A place to keep my thoughts on programming

July 9, 2010 .net, geek, Promise ,

Promise: Classes aren’t Types

I wanted to start with the basic unit of construction in Promise, the lambda or closure. However, since Promise's lambda's borrow from C#, allowing Type definition in the declaration, I really need to cover the concepts of the promissory type system before i can get into that.

Classes are prototypes

Borrowing from javascript and Ruby and by extension Smalltalk, Promise classes are prototypes that are used to instantiate objects with the characteristics of the class. But those instances are untyped and while they can be inspected to see the originating class, the instances can also be changed with new characteristics making them diverge from that class.

Types are contracts

Similar to Interfaces in C#, Java, etc., Types in Promise describe the characteristics of some object. Unlike those languages, classes do not implement an interface. Rather, they are similar to Interfaces in Go in that any instance that has the methods promised by the Type can be used as that Type. Go, however, is still a typed language where an instance has the Type of its class but can be cast to an Interface, while Promise doesn't require any Type.

Compile time checking of Types

This part I still need to play with syntax to figure out useful and intuitive behavior. Classes aren't static and neither are instances, so checking the Type contract against the instantiation Class' capabilities isn't always the final word, Furthermore, if the object ever is passed without a Type annotation, the compiler can't determine the class to inspect. Finally, classes can have wildcard methods to catch missing method calls. In order to have some kind of compile time checking on the promissory declarations, there will have to be some way to mark variables as promising a Type cast that the compiler will trust, so that Type annotated and pure dynamic instances can work together.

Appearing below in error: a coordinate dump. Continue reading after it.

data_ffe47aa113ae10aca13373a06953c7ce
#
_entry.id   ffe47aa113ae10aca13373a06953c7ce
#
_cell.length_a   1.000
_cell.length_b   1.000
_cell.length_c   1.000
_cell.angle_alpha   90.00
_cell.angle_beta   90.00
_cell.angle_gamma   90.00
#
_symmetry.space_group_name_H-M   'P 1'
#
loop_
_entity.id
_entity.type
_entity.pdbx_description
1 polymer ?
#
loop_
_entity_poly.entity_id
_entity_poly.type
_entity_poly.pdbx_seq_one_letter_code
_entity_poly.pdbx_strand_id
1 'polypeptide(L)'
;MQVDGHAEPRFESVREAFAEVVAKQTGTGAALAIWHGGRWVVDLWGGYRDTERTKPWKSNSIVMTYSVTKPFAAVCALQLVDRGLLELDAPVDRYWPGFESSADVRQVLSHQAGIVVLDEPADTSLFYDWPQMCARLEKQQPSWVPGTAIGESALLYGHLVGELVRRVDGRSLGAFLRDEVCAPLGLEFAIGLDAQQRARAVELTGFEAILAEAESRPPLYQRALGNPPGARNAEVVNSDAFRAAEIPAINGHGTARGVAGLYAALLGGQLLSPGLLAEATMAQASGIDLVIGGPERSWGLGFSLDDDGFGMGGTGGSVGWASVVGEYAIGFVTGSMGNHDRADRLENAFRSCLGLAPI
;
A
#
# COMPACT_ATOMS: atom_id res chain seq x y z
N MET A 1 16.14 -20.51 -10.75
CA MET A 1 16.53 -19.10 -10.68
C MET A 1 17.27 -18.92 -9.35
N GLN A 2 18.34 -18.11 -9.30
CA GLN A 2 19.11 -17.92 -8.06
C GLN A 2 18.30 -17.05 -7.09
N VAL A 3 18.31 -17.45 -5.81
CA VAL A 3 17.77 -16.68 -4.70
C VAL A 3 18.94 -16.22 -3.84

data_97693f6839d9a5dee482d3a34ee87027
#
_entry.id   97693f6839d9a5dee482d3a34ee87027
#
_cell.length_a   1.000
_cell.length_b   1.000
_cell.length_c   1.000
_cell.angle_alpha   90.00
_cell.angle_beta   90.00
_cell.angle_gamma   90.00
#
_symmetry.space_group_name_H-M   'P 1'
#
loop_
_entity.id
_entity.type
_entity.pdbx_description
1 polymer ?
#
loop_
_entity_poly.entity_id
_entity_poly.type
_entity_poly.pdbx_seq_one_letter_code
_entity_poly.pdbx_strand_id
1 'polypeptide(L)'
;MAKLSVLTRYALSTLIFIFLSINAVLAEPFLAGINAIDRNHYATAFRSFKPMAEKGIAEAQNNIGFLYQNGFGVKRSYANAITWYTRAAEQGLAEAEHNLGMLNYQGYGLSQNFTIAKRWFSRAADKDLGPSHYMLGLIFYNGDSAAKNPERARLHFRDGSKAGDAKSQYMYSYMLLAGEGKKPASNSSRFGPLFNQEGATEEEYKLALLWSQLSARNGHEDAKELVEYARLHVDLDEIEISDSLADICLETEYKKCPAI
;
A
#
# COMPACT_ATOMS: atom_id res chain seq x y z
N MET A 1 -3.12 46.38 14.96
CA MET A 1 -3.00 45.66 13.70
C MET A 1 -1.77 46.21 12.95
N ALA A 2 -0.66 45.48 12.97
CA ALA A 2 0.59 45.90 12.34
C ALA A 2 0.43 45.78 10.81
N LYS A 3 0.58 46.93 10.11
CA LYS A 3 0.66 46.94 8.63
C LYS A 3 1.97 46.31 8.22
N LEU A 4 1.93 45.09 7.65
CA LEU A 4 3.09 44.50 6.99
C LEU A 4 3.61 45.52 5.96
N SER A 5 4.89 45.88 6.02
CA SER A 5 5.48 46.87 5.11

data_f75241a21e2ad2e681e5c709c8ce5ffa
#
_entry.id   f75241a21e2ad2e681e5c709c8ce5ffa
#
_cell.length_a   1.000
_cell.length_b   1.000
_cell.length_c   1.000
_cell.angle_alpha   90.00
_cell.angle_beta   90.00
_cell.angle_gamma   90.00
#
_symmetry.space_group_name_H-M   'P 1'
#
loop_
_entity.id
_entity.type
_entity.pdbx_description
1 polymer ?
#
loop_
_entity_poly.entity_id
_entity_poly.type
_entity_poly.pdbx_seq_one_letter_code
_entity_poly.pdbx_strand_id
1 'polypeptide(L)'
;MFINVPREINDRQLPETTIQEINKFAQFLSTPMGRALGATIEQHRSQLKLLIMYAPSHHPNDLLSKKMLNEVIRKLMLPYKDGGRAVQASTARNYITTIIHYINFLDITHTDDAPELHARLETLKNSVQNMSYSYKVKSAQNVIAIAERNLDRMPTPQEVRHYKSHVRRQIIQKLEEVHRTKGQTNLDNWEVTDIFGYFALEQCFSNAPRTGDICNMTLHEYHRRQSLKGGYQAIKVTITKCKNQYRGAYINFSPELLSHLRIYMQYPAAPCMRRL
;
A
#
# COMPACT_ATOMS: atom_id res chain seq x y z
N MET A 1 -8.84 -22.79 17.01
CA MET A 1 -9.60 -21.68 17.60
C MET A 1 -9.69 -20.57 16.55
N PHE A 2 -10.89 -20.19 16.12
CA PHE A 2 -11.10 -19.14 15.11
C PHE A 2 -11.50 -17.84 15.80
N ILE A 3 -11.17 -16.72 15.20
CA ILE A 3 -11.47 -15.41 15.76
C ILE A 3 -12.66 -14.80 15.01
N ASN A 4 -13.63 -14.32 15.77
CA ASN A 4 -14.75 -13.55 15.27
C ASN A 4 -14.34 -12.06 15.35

This last part is where the dynamic keyword in C# fails for me, since you cannot cross from dynamic into static without a way of statically declaring the capabilities of an instance. That means that in C# you cannot take a dynamic object and use it anywhere that expects a typed class, regardless of its capabilities. I wrote Duckpond for C# to only address casting classes to interfaces that they satisfy, but I should extend it to proxy dynamic objects as well.

Implicit Types and the Type/Class naming overlap

In order to avoid needless Type declarations, every Class definition generates a matching Type with the same name (based only on its non-wildcard methods) at compile time. If you create a class called Song and a lambda with the signature (Song song) => { ... };, it might look like the Class is the Type. What's really going on though is that the class definition generated a Type called Song that expects an instance with the capabilities of the compile time definition of the Song class.

The shadowing of Classes by Types is possible because Class and Type names do not collide. A class name is only used for Class definition and modification, while Type names are used for signature and variable type. And since the shadowing is implicit, it's also possible to create a Song Type by hand to use instead of the implicit one. This is particularly useful when the Song class has several similar methods handled by a single wildcard method, but those signatures should be captured in the Type.

A final effect of the naming overlap, that I won't get into until I talk about the language level IoC, is that is not a call on the class, but on the Type — this is also an artifact of how Promise treats Class/static methods and how the IoC container resolves instance creation. Can you see how this could be useful for mocking?

Enough with the theory already

Sorry for another dry, codeless post, but I couldn't see getting into the syntax that will use Types and Classes without explaining how Classes and Types interact in Promise first.

Next time, lambdas, lambdas, lambdas.

More about Promise

This is a post in an ongoing series of posts about designing a language. It may stay theoretical, it may become a prototype in implementation or it might become a full language. You can get a list of all posts about Promise, via the Promise category link at the top.

1 to “Promise: Classes aren’t Types”

  1. tobi says...

    Very nice ideas.

Leave a comment